It doesnít sound too difficult to me.

Didnít VW use the same design concept about 80 years ago; just not electric? The body was bolted to the chassis, and while Iím not certain they were identical, the basic chassis was used with different body designs, not just the Beetle.
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Old 10-16-2020, 06:45 PM   #30
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It doesnít sound too difficult to me.

Didnít VW use the same design concept about 80 years ago; just not electric? The body was bolted to the chassis, and while Iím not certain they were identical, the basic chassis was used with different body designs, not just the Beetle.
.
Yes, I had a 1972 VW Karmin Ghia (for 19 years - wish i still had it but it was becoming a pile of rust - I live on the ocean.) it was a VW chassis and engine with a fancy convertible body in place of the bug. Looked like a real sports car (body by Italian designer Karmin) but the same engine, transmission and chassis as the bug. They supposedly bench tested the engines at the factory and put the best ones in the Ghiaís. In the early 90ís I could still buy a new fuel pump (or new engine if I wanted) from the bug production line which moved to Mexico. A fuel pump was $9. Had 150,000 miles on it and the engine still ran like a top, didnít burn any oil, never been rebuilt. Body parts were hard to come by and most of the body was Bondo. I sold it to a car museum in Canada for more than I paid for it - 19 years later. .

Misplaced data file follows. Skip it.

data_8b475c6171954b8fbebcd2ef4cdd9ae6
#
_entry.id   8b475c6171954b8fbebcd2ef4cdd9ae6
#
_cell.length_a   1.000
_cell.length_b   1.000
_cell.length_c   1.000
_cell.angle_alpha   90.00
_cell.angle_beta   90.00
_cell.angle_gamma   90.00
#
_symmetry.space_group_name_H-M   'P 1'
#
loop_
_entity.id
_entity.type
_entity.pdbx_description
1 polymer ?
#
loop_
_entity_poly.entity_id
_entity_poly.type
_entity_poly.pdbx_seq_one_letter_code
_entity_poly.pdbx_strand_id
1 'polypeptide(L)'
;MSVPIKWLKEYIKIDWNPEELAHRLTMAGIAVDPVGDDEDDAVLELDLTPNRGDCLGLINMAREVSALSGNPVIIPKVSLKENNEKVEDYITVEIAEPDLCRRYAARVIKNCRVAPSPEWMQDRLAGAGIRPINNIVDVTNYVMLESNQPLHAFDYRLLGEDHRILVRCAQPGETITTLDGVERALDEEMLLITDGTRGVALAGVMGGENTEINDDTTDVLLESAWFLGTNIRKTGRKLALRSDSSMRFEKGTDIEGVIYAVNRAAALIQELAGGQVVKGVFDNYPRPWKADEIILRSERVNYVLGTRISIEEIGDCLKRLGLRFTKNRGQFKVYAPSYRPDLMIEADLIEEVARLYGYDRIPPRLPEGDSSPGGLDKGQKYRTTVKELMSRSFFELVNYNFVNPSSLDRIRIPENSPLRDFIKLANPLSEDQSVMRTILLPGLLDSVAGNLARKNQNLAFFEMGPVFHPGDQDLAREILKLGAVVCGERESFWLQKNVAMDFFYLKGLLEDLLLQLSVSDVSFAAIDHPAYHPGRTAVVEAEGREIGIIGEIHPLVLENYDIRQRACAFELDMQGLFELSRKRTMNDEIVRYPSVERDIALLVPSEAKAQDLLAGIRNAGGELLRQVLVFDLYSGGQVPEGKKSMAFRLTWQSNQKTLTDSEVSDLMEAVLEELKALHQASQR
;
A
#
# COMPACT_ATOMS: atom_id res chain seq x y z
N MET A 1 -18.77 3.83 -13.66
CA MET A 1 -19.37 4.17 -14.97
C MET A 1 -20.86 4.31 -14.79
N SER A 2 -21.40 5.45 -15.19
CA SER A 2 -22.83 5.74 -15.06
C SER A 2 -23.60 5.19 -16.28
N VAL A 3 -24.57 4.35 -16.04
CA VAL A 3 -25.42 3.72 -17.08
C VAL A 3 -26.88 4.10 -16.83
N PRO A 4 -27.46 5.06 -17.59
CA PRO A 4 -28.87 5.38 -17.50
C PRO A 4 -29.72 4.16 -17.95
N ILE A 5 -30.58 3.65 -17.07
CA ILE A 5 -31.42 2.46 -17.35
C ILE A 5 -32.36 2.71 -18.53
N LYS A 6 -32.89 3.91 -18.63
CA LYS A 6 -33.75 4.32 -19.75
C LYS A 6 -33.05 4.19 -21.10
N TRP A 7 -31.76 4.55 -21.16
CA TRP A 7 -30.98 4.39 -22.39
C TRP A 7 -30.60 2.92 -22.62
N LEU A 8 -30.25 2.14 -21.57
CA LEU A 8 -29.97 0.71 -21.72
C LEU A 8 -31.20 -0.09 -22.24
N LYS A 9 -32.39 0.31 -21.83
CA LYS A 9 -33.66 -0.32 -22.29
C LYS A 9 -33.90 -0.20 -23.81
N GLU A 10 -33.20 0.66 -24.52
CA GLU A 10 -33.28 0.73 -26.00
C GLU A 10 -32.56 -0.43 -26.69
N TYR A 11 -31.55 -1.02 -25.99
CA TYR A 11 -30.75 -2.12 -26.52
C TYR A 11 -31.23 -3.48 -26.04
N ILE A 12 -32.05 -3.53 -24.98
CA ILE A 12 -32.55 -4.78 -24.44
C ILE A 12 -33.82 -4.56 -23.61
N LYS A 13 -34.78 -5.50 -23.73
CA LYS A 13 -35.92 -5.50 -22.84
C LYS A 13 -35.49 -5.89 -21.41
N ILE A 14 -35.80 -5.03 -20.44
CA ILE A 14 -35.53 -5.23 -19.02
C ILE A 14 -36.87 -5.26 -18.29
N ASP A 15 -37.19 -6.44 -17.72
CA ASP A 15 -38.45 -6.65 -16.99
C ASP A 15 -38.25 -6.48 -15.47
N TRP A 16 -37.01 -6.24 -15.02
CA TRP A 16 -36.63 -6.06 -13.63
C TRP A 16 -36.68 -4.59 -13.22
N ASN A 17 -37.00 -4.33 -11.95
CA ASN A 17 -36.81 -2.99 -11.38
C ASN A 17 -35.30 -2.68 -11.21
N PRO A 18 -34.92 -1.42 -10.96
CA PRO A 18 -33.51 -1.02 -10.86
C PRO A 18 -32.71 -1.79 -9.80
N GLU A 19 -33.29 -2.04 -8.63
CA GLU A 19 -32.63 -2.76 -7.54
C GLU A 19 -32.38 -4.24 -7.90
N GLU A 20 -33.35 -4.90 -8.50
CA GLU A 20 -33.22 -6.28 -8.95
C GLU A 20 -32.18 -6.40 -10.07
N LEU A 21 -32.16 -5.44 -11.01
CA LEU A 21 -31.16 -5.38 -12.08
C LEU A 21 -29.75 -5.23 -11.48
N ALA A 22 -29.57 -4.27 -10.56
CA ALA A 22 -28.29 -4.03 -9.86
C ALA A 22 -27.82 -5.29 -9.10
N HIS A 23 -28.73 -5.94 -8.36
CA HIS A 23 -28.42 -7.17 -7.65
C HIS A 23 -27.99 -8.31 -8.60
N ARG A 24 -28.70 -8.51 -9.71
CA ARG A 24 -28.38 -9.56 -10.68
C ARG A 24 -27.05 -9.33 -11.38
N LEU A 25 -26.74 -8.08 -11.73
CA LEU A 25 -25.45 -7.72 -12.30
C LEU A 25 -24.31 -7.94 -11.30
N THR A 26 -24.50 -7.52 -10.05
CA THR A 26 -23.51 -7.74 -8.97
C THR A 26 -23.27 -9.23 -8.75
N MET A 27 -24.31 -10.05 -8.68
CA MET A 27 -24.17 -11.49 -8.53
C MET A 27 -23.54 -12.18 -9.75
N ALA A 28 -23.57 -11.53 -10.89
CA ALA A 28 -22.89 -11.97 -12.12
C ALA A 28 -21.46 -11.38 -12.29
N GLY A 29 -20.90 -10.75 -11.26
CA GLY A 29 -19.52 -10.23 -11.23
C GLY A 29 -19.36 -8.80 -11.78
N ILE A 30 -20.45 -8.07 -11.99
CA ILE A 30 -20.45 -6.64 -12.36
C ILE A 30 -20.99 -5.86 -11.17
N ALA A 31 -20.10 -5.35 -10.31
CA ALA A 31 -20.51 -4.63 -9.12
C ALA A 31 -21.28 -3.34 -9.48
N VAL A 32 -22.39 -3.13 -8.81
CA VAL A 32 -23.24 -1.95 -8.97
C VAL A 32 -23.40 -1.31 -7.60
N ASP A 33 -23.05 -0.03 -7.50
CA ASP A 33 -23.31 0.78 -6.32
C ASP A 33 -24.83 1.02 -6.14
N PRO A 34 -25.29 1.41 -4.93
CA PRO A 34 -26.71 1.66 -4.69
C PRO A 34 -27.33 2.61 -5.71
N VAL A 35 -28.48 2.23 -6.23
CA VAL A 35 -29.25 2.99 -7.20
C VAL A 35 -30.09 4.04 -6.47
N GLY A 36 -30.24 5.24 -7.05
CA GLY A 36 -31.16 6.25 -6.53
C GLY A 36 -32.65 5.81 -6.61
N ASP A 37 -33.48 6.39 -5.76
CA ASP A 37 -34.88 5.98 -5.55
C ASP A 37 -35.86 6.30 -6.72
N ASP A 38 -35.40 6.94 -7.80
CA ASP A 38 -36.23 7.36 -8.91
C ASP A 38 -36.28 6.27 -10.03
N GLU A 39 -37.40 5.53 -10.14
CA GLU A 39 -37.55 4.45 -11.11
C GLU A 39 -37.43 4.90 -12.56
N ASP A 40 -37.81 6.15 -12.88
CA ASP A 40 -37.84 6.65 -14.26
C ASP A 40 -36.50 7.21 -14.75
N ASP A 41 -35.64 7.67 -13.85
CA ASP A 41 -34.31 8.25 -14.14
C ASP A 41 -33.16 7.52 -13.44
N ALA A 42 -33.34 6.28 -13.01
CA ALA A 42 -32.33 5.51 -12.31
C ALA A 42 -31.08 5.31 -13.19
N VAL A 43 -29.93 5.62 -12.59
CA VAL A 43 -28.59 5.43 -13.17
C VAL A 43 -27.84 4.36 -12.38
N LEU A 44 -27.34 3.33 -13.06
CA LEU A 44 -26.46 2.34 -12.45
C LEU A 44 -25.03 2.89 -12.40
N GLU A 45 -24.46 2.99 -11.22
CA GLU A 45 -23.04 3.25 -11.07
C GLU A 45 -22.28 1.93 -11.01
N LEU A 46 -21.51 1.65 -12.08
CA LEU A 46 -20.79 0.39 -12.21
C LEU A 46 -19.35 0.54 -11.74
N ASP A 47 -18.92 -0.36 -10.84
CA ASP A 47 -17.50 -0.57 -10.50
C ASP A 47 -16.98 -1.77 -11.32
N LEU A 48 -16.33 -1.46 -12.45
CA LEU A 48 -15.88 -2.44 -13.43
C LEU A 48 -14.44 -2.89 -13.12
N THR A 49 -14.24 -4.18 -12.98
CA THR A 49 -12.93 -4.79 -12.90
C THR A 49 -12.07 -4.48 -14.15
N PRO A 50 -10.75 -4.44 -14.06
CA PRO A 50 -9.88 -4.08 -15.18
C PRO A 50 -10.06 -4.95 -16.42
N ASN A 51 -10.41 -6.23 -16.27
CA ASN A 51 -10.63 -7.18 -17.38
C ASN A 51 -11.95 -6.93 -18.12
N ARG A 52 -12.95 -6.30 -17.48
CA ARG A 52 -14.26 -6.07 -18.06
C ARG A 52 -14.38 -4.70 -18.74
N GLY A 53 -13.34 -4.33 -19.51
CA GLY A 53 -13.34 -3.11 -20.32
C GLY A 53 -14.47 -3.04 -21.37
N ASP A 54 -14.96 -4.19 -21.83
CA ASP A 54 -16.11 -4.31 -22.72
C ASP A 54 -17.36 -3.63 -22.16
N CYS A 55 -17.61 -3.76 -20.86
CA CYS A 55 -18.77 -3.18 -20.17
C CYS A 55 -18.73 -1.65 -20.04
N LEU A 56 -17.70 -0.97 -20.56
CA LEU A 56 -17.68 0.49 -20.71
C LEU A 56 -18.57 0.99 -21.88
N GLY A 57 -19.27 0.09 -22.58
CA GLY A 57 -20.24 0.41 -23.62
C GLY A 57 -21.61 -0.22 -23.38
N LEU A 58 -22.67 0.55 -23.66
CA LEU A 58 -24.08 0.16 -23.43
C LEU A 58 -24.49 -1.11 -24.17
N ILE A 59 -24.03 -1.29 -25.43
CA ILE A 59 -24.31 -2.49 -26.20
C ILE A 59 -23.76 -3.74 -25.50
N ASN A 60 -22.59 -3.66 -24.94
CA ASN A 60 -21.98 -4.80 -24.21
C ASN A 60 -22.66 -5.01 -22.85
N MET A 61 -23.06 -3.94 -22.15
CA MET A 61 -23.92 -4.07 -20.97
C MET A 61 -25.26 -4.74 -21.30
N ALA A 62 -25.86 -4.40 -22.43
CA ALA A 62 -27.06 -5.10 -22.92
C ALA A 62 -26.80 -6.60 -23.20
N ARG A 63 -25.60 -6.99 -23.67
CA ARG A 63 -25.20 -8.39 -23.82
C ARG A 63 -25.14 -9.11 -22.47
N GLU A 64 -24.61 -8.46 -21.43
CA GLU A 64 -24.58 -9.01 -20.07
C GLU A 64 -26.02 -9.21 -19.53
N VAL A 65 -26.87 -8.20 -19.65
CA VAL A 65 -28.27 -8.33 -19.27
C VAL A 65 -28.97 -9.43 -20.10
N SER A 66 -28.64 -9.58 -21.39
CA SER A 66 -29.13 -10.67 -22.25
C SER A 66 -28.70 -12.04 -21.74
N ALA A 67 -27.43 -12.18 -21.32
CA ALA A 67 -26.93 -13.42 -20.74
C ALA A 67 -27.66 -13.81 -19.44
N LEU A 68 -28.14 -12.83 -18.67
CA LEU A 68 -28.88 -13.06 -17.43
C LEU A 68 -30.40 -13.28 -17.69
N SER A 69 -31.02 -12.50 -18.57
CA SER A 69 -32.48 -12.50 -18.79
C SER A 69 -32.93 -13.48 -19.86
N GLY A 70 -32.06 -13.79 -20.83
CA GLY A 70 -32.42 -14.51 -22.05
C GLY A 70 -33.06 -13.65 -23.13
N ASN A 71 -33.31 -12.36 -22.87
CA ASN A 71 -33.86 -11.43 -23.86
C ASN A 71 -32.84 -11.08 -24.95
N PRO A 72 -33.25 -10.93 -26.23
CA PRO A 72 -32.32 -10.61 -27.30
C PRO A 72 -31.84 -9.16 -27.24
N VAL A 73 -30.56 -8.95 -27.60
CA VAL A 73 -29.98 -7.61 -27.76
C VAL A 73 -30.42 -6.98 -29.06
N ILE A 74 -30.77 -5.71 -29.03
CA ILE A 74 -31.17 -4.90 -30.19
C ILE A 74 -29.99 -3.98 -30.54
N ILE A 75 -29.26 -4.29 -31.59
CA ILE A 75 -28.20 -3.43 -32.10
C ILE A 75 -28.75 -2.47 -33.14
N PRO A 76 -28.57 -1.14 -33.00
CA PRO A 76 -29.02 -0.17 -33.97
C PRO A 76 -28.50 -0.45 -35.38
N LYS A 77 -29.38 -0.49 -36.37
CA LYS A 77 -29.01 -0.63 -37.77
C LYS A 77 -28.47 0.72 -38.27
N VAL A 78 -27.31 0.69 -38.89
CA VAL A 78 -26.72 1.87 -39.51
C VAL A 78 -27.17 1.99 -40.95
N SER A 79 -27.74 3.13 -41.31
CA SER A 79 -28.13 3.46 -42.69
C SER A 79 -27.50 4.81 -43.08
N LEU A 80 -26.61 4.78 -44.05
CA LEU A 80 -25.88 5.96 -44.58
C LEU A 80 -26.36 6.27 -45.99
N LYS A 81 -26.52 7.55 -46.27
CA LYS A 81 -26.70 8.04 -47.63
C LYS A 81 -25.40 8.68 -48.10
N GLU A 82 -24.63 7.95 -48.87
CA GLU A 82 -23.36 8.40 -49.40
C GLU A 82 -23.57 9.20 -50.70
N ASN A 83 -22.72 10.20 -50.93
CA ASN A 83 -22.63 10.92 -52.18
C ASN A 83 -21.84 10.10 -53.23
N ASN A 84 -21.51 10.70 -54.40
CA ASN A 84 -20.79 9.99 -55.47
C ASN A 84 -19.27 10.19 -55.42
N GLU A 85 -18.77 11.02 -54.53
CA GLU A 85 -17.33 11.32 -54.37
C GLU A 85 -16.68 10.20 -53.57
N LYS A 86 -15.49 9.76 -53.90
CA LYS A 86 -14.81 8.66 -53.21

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Old 10-16-2020, 06:46 PM   #31
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Their van and RV was not on the same chassis, but used the same engine and transmission and many parts.
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Old 10-16-2020, 06:56 PM   #32
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Old VWs were just dreadful automobiles! But I loved them then and I still do. I had many and would buy another it I had space to store it. The simplicity of it all. And dirt cheap cost! With practice you could pull the engine in like an hour. You could rebuild it in your garage to good as new for just a few hundred dollars and, with the possible exception of the internal parts of the transaxle and fixing rust, there wasnít much an average handyman couldnít do himself. Those days are gone forever.
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Old 10-16-2020, 07:05 PM   #33
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They sure were simple. I almost never had anyone work in my Ghia unless I was stumped.One winter in Virginia, it kept quitting on me on my drive home of about 10 miles. After I replaced the fuel pump and it did it the second time, I took it to a local mechanic who worked primarily on VWs (he loved my Ghia). He listened to my story, put the Ghia on his lift, removed the gas line which ran from the front gas tank to the rear engine, hooked up his high pressure hose to it and blew a chunk of frozen dirt against the far wall of the garage. It was fixed forever.
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Old 10-16-2020, 07:52 PM   #34
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Yes, I had a 1972 VW Karmin Ghia (for 19 years - wish i still had it but it was becoming a pile of rust - I live on the ocean.) it was a VW chassis and engine with a fancy convertible body in place of the bug. Looked like a real sports car (body by Italian designer Karmin) but the same engine, transmission and chassis as the bug. ....cut....

I can relate because I purchased a much older Karmin Ghia that had rusted out, and had been abandoned in tall grass. The owner, an older gentlemen, sold it to me for a fee dollars so Iíd get it out of his yard.

Mine was the hardtop but I removed body anyway to build an open rail dune buggy (it was very simple build due to extremely low budget while in college). Without a body, I could remove engine in a few minutes ó literally.